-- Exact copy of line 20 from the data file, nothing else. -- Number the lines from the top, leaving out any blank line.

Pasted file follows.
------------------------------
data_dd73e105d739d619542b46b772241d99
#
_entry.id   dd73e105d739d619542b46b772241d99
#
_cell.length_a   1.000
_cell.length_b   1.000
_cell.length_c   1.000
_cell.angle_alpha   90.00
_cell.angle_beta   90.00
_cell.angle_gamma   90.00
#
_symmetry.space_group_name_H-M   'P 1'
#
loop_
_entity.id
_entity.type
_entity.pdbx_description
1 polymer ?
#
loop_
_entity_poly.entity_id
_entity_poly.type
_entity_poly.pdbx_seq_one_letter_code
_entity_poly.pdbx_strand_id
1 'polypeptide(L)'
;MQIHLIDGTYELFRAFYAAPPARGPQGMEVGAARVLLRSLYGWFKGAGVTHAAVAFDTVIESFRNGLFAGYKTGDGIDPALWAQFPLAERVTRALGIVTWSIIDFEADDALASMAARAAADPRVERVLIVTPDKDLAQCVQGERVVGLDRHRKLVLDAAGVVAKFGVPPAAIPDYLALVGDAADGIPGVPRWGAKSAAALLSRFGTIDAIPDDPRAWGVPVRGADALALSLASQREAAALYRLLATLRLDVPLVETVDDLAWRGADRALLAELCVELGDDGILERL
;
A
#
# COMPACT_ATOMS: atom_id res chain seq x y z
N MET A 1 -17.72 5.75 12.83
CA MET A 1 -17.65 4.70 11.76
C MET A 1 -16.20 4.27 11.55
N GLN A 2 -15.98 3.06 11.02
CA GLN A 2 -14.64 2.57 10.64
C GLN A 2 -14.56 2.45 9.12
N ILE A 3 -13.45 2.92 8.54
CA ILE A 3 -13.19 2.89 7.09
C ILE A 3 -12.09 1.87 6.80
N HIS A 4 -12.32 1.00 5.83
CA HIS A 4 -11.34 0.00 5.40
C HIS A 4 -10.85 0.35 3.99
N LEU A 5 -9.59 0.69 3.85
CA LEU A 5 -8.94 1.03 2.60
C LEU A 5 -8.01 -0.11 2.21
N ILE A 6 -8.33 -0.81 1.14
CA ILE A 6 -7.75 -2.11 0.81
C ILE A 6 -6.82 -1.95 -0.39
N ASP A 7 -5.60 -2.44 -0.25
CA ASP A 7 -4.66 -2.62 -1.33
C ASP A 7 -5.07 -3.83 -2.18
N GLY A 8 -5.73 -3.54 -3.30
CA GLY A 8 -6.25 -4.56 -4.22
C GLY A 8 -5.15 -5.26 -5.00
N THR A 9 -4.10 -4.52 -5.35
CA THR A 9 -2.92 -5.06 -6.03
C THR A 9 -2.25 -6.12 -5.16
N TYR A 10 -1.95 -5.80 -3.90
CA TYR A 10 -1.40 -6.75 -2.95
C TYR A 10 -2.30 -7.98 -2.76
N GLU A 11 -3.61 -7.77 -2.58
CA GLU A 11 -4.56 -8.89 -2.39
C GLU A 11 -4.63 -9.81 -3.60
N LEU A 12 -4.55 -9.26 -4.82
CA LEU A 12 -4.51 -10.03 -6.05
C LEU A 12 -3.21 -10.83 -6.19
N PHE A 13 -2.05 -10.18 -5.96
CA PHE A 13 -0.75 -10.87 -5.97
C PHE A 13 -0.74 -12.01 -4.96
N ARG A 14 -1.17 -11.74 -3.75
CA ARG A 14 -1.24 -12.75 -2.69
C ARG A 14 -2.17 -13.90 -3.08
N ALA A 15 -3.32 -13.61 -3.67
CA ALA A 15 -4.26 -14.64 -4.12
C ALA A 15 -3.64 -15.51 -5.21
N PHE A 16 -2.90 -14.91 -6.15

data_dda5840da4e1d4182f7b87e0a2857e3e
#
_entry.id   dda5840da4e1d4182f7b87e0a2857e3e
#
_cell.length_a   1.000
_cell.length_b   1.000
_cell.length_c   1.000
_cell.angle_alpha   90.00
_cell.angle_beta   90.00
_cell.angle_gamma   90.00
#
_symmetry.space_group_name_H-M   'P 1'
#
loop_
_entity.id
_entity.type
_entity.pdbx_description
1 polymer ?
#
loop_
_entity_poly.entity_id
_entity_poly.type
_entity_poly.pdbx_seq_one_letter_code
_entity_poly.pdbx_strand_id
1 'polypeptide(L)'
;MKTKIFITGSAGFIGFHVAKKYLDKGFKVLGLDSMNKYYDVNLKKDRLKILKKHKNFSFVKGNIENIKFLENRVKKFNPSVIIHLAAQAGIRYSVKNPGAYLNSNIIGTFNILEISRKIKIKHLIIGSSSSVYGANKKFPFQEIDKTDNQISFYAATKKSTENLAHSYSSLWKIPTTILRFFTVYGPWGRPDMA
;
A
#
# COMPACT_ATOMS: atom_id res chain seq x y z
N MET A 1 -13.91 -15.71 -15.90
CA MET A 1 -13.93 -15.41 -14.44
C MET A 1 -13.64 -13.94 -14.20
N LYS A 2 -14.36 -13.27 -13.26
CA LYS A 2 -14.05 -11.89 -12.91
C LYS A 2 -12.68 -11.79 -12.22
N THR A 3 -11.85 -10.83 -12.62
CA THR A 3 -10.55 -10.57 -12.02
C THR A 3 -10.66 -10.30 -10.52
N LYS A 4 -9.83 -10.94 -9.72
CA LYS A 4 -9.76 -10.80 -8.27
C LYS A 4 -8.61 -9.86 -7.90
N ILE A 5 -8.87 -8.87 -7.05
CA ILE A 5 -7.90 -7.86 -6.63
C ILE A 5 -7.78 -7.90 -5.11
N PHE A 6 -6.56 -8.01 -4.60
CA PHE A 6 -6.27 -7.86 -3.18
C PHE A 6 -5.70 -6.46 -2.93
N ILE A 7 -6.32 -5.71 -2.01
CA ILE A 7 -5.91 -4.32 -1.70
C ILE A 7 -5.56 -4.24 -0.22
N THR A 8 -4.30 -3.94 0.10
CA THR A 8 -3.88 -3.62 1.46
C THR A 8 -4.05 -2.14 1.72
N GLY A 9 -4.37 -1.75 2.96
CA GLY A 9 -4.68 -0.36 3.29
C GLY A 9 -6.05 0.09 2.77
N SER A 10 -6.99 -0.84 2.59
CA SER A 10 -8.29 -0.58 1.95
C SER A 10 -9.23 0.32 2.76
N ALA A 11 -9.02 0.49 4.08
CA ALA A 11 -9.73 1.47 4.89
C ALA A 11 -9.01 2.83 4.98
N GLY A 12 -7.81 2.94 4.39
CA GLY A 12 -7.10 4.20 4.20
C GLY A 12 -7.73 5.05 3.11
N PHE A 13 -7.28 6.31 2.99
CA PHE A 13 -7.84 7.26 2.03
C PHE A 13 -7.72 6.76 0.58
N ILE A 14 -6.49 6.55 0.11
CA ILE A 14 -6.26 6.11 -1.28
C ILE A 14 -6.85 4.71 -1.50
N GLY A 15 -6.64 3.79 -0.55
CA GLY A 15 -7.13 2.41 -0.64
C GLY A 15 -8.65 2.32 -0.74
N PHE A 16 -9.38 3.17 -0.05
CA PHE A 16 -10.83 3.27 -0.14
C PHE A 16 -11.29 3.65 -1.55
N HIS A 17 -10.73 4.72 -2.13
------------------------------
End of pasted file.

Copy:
loop_